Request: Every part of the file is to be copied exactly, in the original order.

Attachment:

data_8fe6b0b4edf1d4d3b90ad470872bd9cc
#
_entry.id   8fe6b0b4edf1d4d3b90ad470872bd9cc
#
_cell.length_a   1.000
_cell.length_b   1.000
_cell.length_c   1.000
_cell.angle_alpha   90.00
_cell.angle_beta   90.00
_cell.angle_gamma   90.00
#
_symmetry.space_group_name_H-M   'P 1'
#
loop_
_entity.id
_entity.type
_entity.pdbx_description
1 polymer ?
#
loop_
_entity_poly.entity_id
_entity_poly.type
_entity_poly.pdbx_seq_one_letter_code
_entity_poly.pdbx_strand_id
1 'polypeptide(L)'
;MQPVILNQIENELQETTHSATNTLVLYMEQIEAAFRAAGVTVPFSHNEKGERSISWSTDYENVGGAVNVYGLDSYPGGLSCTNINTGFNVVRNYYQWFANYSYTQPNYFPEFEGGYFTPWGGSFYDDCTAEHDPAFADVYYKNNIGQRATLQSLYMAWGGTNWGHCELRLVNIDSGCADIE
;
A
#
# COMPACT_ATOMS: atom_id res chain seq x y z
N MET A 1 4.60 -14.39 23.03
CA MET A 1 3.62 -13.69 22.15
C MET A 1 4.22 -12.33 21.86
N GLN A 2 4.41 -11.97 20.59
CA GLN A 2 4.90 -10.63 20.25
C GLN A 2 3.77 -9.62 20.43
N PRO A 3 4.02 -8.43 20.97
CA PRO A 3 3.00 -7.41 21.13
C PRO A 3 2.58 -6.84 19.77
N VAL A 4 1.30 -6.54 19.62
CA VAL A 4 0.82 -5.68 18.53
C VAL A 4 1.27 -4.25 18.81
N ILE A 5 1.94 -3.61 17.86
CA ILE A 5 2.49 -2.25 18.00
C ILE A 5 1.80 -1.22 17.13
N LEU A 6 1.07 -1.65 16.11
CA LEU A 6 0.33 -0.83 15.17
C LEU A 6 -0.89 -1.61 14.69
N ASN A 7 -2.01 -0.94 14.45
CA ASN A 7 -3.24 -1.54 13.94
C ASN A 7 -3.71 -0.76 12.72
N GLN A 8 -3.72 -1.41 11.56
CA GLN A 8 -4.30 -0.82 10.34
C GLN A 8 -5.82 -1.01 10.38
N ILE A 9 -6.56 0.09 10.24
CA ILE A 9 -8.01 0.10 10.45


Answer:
data_8fe6b0b4edf1d4d3b90ad470872bd9cc
#
_entry.id   8fe6b0b4edf1d4d3b90ad470872bd9cc
#
_cell.length_a   1.000
_cell.length_b   1.000
_cell.length_c   1.000
_cell.angle_alpha   90.00
_cell.angle_beta   90.00
_cell.angle_gamma   90.00
#
_symmetry.space_group_name_H-M   'P 1'
#
loop_
_entity.id
_entity.type
_entity.pdbx_description
1 polymer ?
#
loop_
_entity_poly.entity_id
_entity_poly.type
_entity_poly.pdbx_seq_one_letter_code
_entity_poly.pdbx_strand_id
1 'polypeptide(L)'
;MQPVILNQIENELQETTHSATNTLVLYMEQIEAAFRAAGVTVPFSHNEKGERSISWSTDYENVGGAVNVYGLDSYPGGLSCTNINTGFNVVRNYYQWFANYSYTQPNYFPEFEGGYFTPWGGSFYDDCTAEHDPAFADVYYKNNIGQRATLQSLYMAWGGTNWGHCELRLVNIDSGCADIE
;
A
#
# COMPACT_ATOMS: atom_id res chain seq x y z
N MET A 1 4.60 -14.39 23.03
CA MET A 1 3.62 -13.69 22.15
C MET A 1 4.22 -12.33 21.86
N GLN A 2 4.41 -11.97 20.59
CA GLN A 2 4.90 -10.63 20.25
C GLN A 2 3.77 -9.62 20.43
N PRO A 3 4.02 -8.43 20.97
CA PRO A 3 3.00 -7.41 21.13
C PRO A 3 2.58 -6.84 19.77
N VAL A 4 1.30 -6.54 19.62
CA VAL A 4 0.82 -5.68 18.53
C VAL A 4 1.27 -4.25 18.81
N ILE A 5 1.94 -3.61 17.86
CA ILE A 5 2.49 -2.25 18.00
C ILE A 5 1.80 -1.22 17.13
N LEU A 6 1.07 -1.65 16.11
CA LEU A 6 0.33 -0.83 15.17
C LEU A 6 -0.89 -1.61 14.69
N ASN A 7 -2.01 -0.94 14.45
CA ASN A 7 -3.24 -1.54 13.94
C ASN A 7 -3.71 -0.76 12.72
N GLN A 8 -3.72 -1.41 11.56
CA GLN A 8 -4.30 -0.82 10.34
C GLN A 8 -5.82 -1.01 10.38
N ILE A 9 -6.56 0.09 10.24
CA ILE A 9 -8.01 0.10 10.45